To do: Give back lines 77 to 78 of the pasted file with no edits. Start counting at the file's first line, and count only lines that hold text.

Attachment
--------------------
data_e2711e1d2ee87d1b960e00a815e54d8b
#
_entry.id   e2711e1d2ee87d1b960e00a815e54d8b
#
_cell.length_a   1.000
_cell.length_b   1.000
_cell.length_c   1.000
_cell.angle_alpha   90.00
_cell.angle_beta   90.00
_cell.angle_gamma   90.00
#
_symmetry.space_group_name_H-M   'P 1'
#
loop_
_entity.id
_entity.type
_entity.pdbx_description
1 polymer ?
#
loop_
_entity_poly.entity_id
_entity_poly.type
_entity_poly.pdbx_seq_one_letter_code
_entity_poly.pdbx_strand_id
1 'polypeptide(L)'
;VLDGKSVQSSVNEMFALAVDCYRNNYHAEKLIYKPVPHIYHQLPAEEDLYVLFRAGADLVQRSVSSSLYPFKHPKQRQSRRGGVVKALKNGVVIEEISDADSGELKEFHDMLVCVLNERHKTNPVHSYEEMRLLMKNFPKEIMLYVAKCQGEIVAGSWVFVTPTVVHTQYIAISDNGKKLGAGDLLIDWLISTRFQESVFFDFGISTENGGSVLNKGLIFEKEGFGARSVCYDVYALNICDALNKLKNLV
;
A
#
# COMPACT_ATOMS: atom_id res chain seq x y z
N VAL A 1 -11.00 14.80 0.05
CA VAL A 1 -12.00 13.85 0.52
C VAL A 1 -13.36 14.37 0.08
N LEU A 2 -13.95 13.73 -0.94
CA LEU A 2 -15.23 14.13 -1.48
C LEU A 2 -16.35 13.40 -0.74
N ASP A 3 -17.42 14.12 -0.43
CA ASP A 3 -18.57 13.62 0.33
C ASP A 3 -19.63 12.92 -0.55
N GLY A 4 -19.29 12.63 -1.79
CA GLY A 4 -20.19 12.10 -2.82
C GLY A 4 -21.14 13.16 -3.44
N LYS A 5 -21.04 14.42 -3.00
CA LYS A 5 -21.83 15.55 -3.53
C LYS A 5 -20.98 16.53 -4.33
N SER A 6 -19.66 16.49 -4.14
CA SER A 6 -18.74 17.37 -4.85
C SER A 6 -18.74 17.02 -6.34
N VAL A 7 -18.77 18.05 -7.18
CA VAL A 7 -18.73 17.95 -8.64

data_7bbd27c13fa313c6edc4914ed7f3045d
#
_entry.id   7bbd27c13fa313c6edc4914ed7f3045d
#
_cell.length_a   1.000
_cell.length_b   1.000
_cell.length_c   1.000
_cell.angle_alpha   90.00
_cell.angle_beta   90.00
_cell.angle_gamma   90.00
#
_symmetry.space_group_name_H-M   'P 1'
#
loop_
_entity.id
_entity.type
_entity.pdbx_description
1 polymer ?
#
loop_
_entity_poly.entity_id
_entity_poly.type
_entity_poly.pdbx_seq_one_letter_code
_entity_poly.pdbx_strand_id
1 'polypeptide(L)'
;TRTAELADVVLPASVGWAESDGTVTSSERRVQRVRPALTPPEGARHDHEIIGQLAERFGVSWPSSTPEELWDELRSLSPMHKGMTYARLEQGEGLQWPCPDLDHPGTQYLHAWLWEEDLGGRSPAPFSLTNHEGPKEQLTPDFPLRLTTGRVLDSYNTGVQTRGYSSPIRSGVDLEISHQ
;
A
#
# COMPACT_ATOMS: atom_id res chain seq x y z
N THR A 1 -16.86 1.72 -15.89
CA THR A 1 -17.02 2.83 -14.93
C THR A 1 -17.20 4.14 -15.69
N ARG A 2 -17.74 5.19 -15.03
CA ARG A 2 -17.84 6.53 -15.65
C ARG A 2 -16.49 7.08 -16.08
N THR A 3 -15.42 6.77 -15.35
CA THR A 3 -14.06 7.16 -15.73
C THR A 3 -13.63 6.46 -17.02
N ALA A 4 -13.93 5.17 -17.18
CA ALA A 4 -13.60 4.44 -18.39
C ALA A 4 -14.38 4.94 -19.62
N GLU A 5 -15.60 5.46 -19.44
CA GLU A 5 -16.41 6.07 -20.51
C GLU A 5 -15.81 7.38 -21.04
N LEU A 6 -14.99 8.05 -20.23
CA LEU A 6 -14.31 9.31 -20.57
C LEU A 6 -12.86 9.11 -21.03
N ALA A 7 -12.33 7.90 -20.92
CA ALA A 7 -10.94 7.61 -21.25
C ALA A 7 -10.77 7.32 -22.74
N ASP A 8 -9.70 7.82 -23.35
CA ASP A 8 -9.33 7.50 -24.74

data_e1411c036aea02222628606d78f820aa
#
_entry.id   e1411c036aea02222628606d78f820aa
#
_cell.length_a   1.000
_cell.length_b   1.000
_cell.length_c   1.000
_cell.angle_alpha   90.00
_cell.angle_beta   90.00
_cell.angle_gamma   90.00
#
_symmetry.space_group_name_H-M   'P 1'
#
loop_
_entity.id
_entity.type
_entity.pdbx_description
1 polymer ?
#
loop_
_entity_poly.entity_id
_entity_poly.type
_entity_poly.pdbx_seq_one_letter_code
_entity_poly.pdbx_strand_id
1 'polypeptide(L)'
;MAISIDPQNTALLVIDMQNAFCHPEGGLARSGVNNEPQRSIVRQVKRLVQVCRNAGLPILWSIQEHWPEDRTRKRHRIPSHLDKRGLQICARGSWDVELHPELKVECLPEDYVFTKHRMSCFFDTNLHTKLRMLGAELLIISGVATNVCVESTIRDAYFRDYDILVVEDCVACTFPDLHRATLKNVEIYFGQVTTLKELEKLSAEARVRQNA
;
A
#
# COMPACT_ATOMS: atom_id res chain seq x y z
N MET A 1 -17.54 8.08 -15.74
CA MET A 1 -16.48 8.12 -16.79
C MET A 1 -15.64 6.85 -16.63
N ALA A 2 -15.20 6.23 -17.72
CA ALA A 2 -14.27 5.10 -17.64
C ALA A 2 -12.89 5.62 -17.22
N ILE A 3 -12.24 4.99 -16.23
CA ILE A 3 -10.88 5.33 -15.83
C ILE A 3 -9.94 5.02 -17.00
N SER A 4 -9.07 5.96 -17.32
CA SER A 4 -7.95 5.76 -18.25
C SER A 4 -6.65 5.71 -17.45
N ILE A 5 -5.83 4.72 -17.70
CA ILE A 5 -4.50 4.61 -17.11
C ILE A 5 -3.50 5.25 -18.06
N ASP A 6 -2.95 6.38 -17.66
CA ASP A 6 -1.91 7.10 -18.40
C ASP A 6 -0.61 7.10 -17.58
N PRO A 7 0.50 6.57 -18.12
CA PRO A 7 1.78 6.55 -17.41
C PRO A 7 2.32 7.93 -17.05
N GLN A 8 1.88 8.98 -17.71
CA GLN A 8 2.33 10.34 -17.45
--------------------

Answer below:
;
A